The Australian Transport Safety Bureau continues to refine the area where the aircraft entered the water based on ground-breaking and multi-disciplinary technical analysis of satellite communication and aircraft performance, passed from the international air crash investigative team comprising analysts from the United States, the United Kingdom and Australia.

All the available data indicates the aircraft entered the sea close to a long but narrow arc of the Indian Ocean. Prioritising the most probable search area along this arc is the focus of current activities.


Initial Search

The Australian Government accepted responsibility for search operations in the southern Indian Ocean on 17 March 2014.

The initial activities involved a surface search of the southern Indian Ocean for floating debris and a sub-surface search for the aircraft black boxes.

The surface search was coordinated by the Australian Maritime Safety Authority (AMSA), supported by the Australian Defence Force and other agencies.

The initial search phase involved 22 military aircraft and 19 ships, covering search areas of more than 4.6 million square kilometres. Civilian aircraft contracted to AMSA also participated in the search.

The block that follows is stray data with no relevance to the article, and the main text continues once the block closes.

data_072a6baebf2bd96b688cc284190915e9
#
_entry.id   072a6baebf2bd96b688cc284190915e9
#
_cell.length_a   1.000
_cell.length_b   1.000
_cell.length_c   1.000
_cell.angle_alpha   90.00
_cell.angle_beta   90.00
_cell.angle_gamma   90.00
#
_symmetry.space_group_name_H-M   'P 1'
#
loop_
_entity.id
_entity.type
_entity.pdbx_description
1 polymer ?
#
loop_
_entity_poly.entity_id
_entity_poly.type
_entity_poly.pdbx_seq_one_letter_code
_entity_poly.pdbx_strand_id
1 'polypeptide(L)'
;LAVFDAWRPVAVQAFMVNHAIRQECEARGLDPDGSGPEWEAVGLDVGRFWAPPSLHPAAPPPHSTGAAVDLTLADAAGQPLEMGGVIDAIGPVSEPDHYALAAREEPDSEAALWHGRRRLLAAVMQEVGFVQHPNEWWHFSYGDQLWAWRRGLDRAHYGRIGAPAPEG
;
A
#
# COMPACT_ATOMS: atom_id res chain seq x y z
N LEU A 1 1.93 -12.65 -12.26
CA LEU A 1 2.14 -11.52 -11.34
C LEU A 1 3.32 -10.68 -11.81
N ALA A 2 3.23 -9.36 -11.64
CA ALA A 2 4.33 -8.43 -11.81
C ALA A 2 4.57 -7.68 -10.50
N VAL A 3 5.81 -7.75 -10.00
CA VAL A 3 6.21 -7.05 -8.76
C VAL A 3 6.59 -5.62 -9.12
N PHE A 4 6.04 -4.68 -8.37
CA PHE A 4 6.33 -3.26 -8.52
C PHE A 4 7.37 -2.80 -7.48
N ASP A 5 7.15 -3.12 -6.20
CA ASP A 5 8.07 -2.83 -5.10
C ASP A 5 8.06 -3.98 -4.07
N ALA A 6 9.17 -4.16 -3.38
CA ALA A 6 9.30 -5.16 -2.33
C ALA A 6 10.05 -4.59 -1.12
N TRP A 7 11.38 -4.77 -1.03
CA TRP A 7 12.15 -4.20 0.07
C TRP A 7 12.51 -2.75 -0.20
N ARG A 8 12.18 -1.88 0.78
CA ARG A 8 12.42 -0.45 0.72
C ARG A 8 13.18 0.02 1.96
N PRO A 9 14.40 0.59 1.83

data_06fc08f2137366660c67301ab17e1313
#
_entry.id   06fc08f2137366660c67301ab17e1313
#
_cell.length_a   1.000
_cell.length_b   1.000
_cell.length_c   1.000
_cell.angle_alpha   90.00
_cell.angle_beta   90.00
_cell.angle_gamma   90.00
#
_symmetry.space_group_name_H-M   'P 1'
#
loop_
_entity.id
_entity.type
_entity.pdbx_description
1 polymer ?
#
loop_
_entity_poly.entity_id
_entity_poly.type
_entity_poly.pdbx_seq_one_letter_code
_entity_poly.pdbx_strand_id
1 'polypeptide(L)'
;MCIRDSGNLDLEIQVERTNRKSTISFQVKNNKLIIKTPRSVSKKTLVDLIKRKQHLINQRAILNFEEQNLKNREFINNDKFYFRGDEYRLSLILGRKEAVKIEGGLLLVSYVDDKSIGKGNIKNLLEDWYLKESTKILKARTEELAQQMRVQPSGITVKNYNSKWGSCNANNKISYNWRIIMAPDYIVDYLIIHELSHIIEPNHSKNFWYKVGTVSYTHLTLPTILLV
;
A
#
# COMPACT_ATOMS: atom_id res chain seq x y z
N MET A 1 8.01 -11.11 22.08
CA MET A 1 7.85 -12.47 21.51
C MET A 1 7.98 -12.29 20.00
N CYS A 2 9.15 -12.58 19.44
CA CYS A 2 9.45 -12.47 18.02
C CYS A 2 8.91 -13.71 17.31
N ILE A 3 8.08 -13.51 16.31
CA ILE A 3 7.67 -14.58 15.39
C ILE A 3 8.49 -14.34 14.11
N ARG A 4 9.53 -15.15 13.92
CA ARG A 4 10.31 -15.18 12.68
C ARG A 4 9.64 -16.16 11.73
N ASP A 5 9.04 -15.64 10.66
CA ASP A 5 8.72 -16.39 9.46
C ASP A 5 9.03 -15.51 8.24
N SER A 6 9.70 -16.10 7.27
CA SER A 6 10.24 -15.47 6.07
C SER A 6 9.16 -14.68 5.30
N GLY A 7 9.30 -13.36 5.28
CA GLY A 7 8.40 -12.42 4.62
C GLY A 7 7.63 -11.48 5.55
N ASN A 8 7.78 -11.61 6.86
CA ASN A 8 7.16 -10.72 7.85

• MH370 Facts and Statistics—Surface Search of the Southern Indian Ocean PDF: 39 KB ReadSpeaker

Bathymetry

The Australian Transport Safety Bureau has been leading, in consultation with Malaysia and China, the review and analysis of all data and information relating to the likely flight path of MH370, together with information acquired in the course of the search to date.

A bathymetric survey of the areas of the arc commenced in May. The bathymetric survey—or mapping of the ocean floor—is being done in preparation for the underwater search.

Further information is available here.


Underwater Search

The underwater search will involve a comprehensive search of the sea floor for a debris field and will utilise towed vehicles equipped with side scan sonar, synthetic aperture sonar, multi-beam echo sounders, with video cameras available to be deployed to locate and identify MH370.

This activity will need to be operated from specialised vessels by teams of qualified experts. On 6 August 2014, Australia awarded a contract to Fugro Survey Pty Ltd (Fugro) to conduct a search of the southern Indian Ocean sea floor for missing Malaysia Airlines flight MH370.

The ATSB is leading the search using vessels funded jointly by Malaysia and Australia, including Fugro Discovery, Fugro Equator (which is currently being used to survey the search area) and GO Phoenix.


Timeframe

Once the search enters the underwater phase, the search of the priority areas is anticipated to take up to 12 months to complete.

Please see the ATSB website for further fact sheets on the search for MH370.

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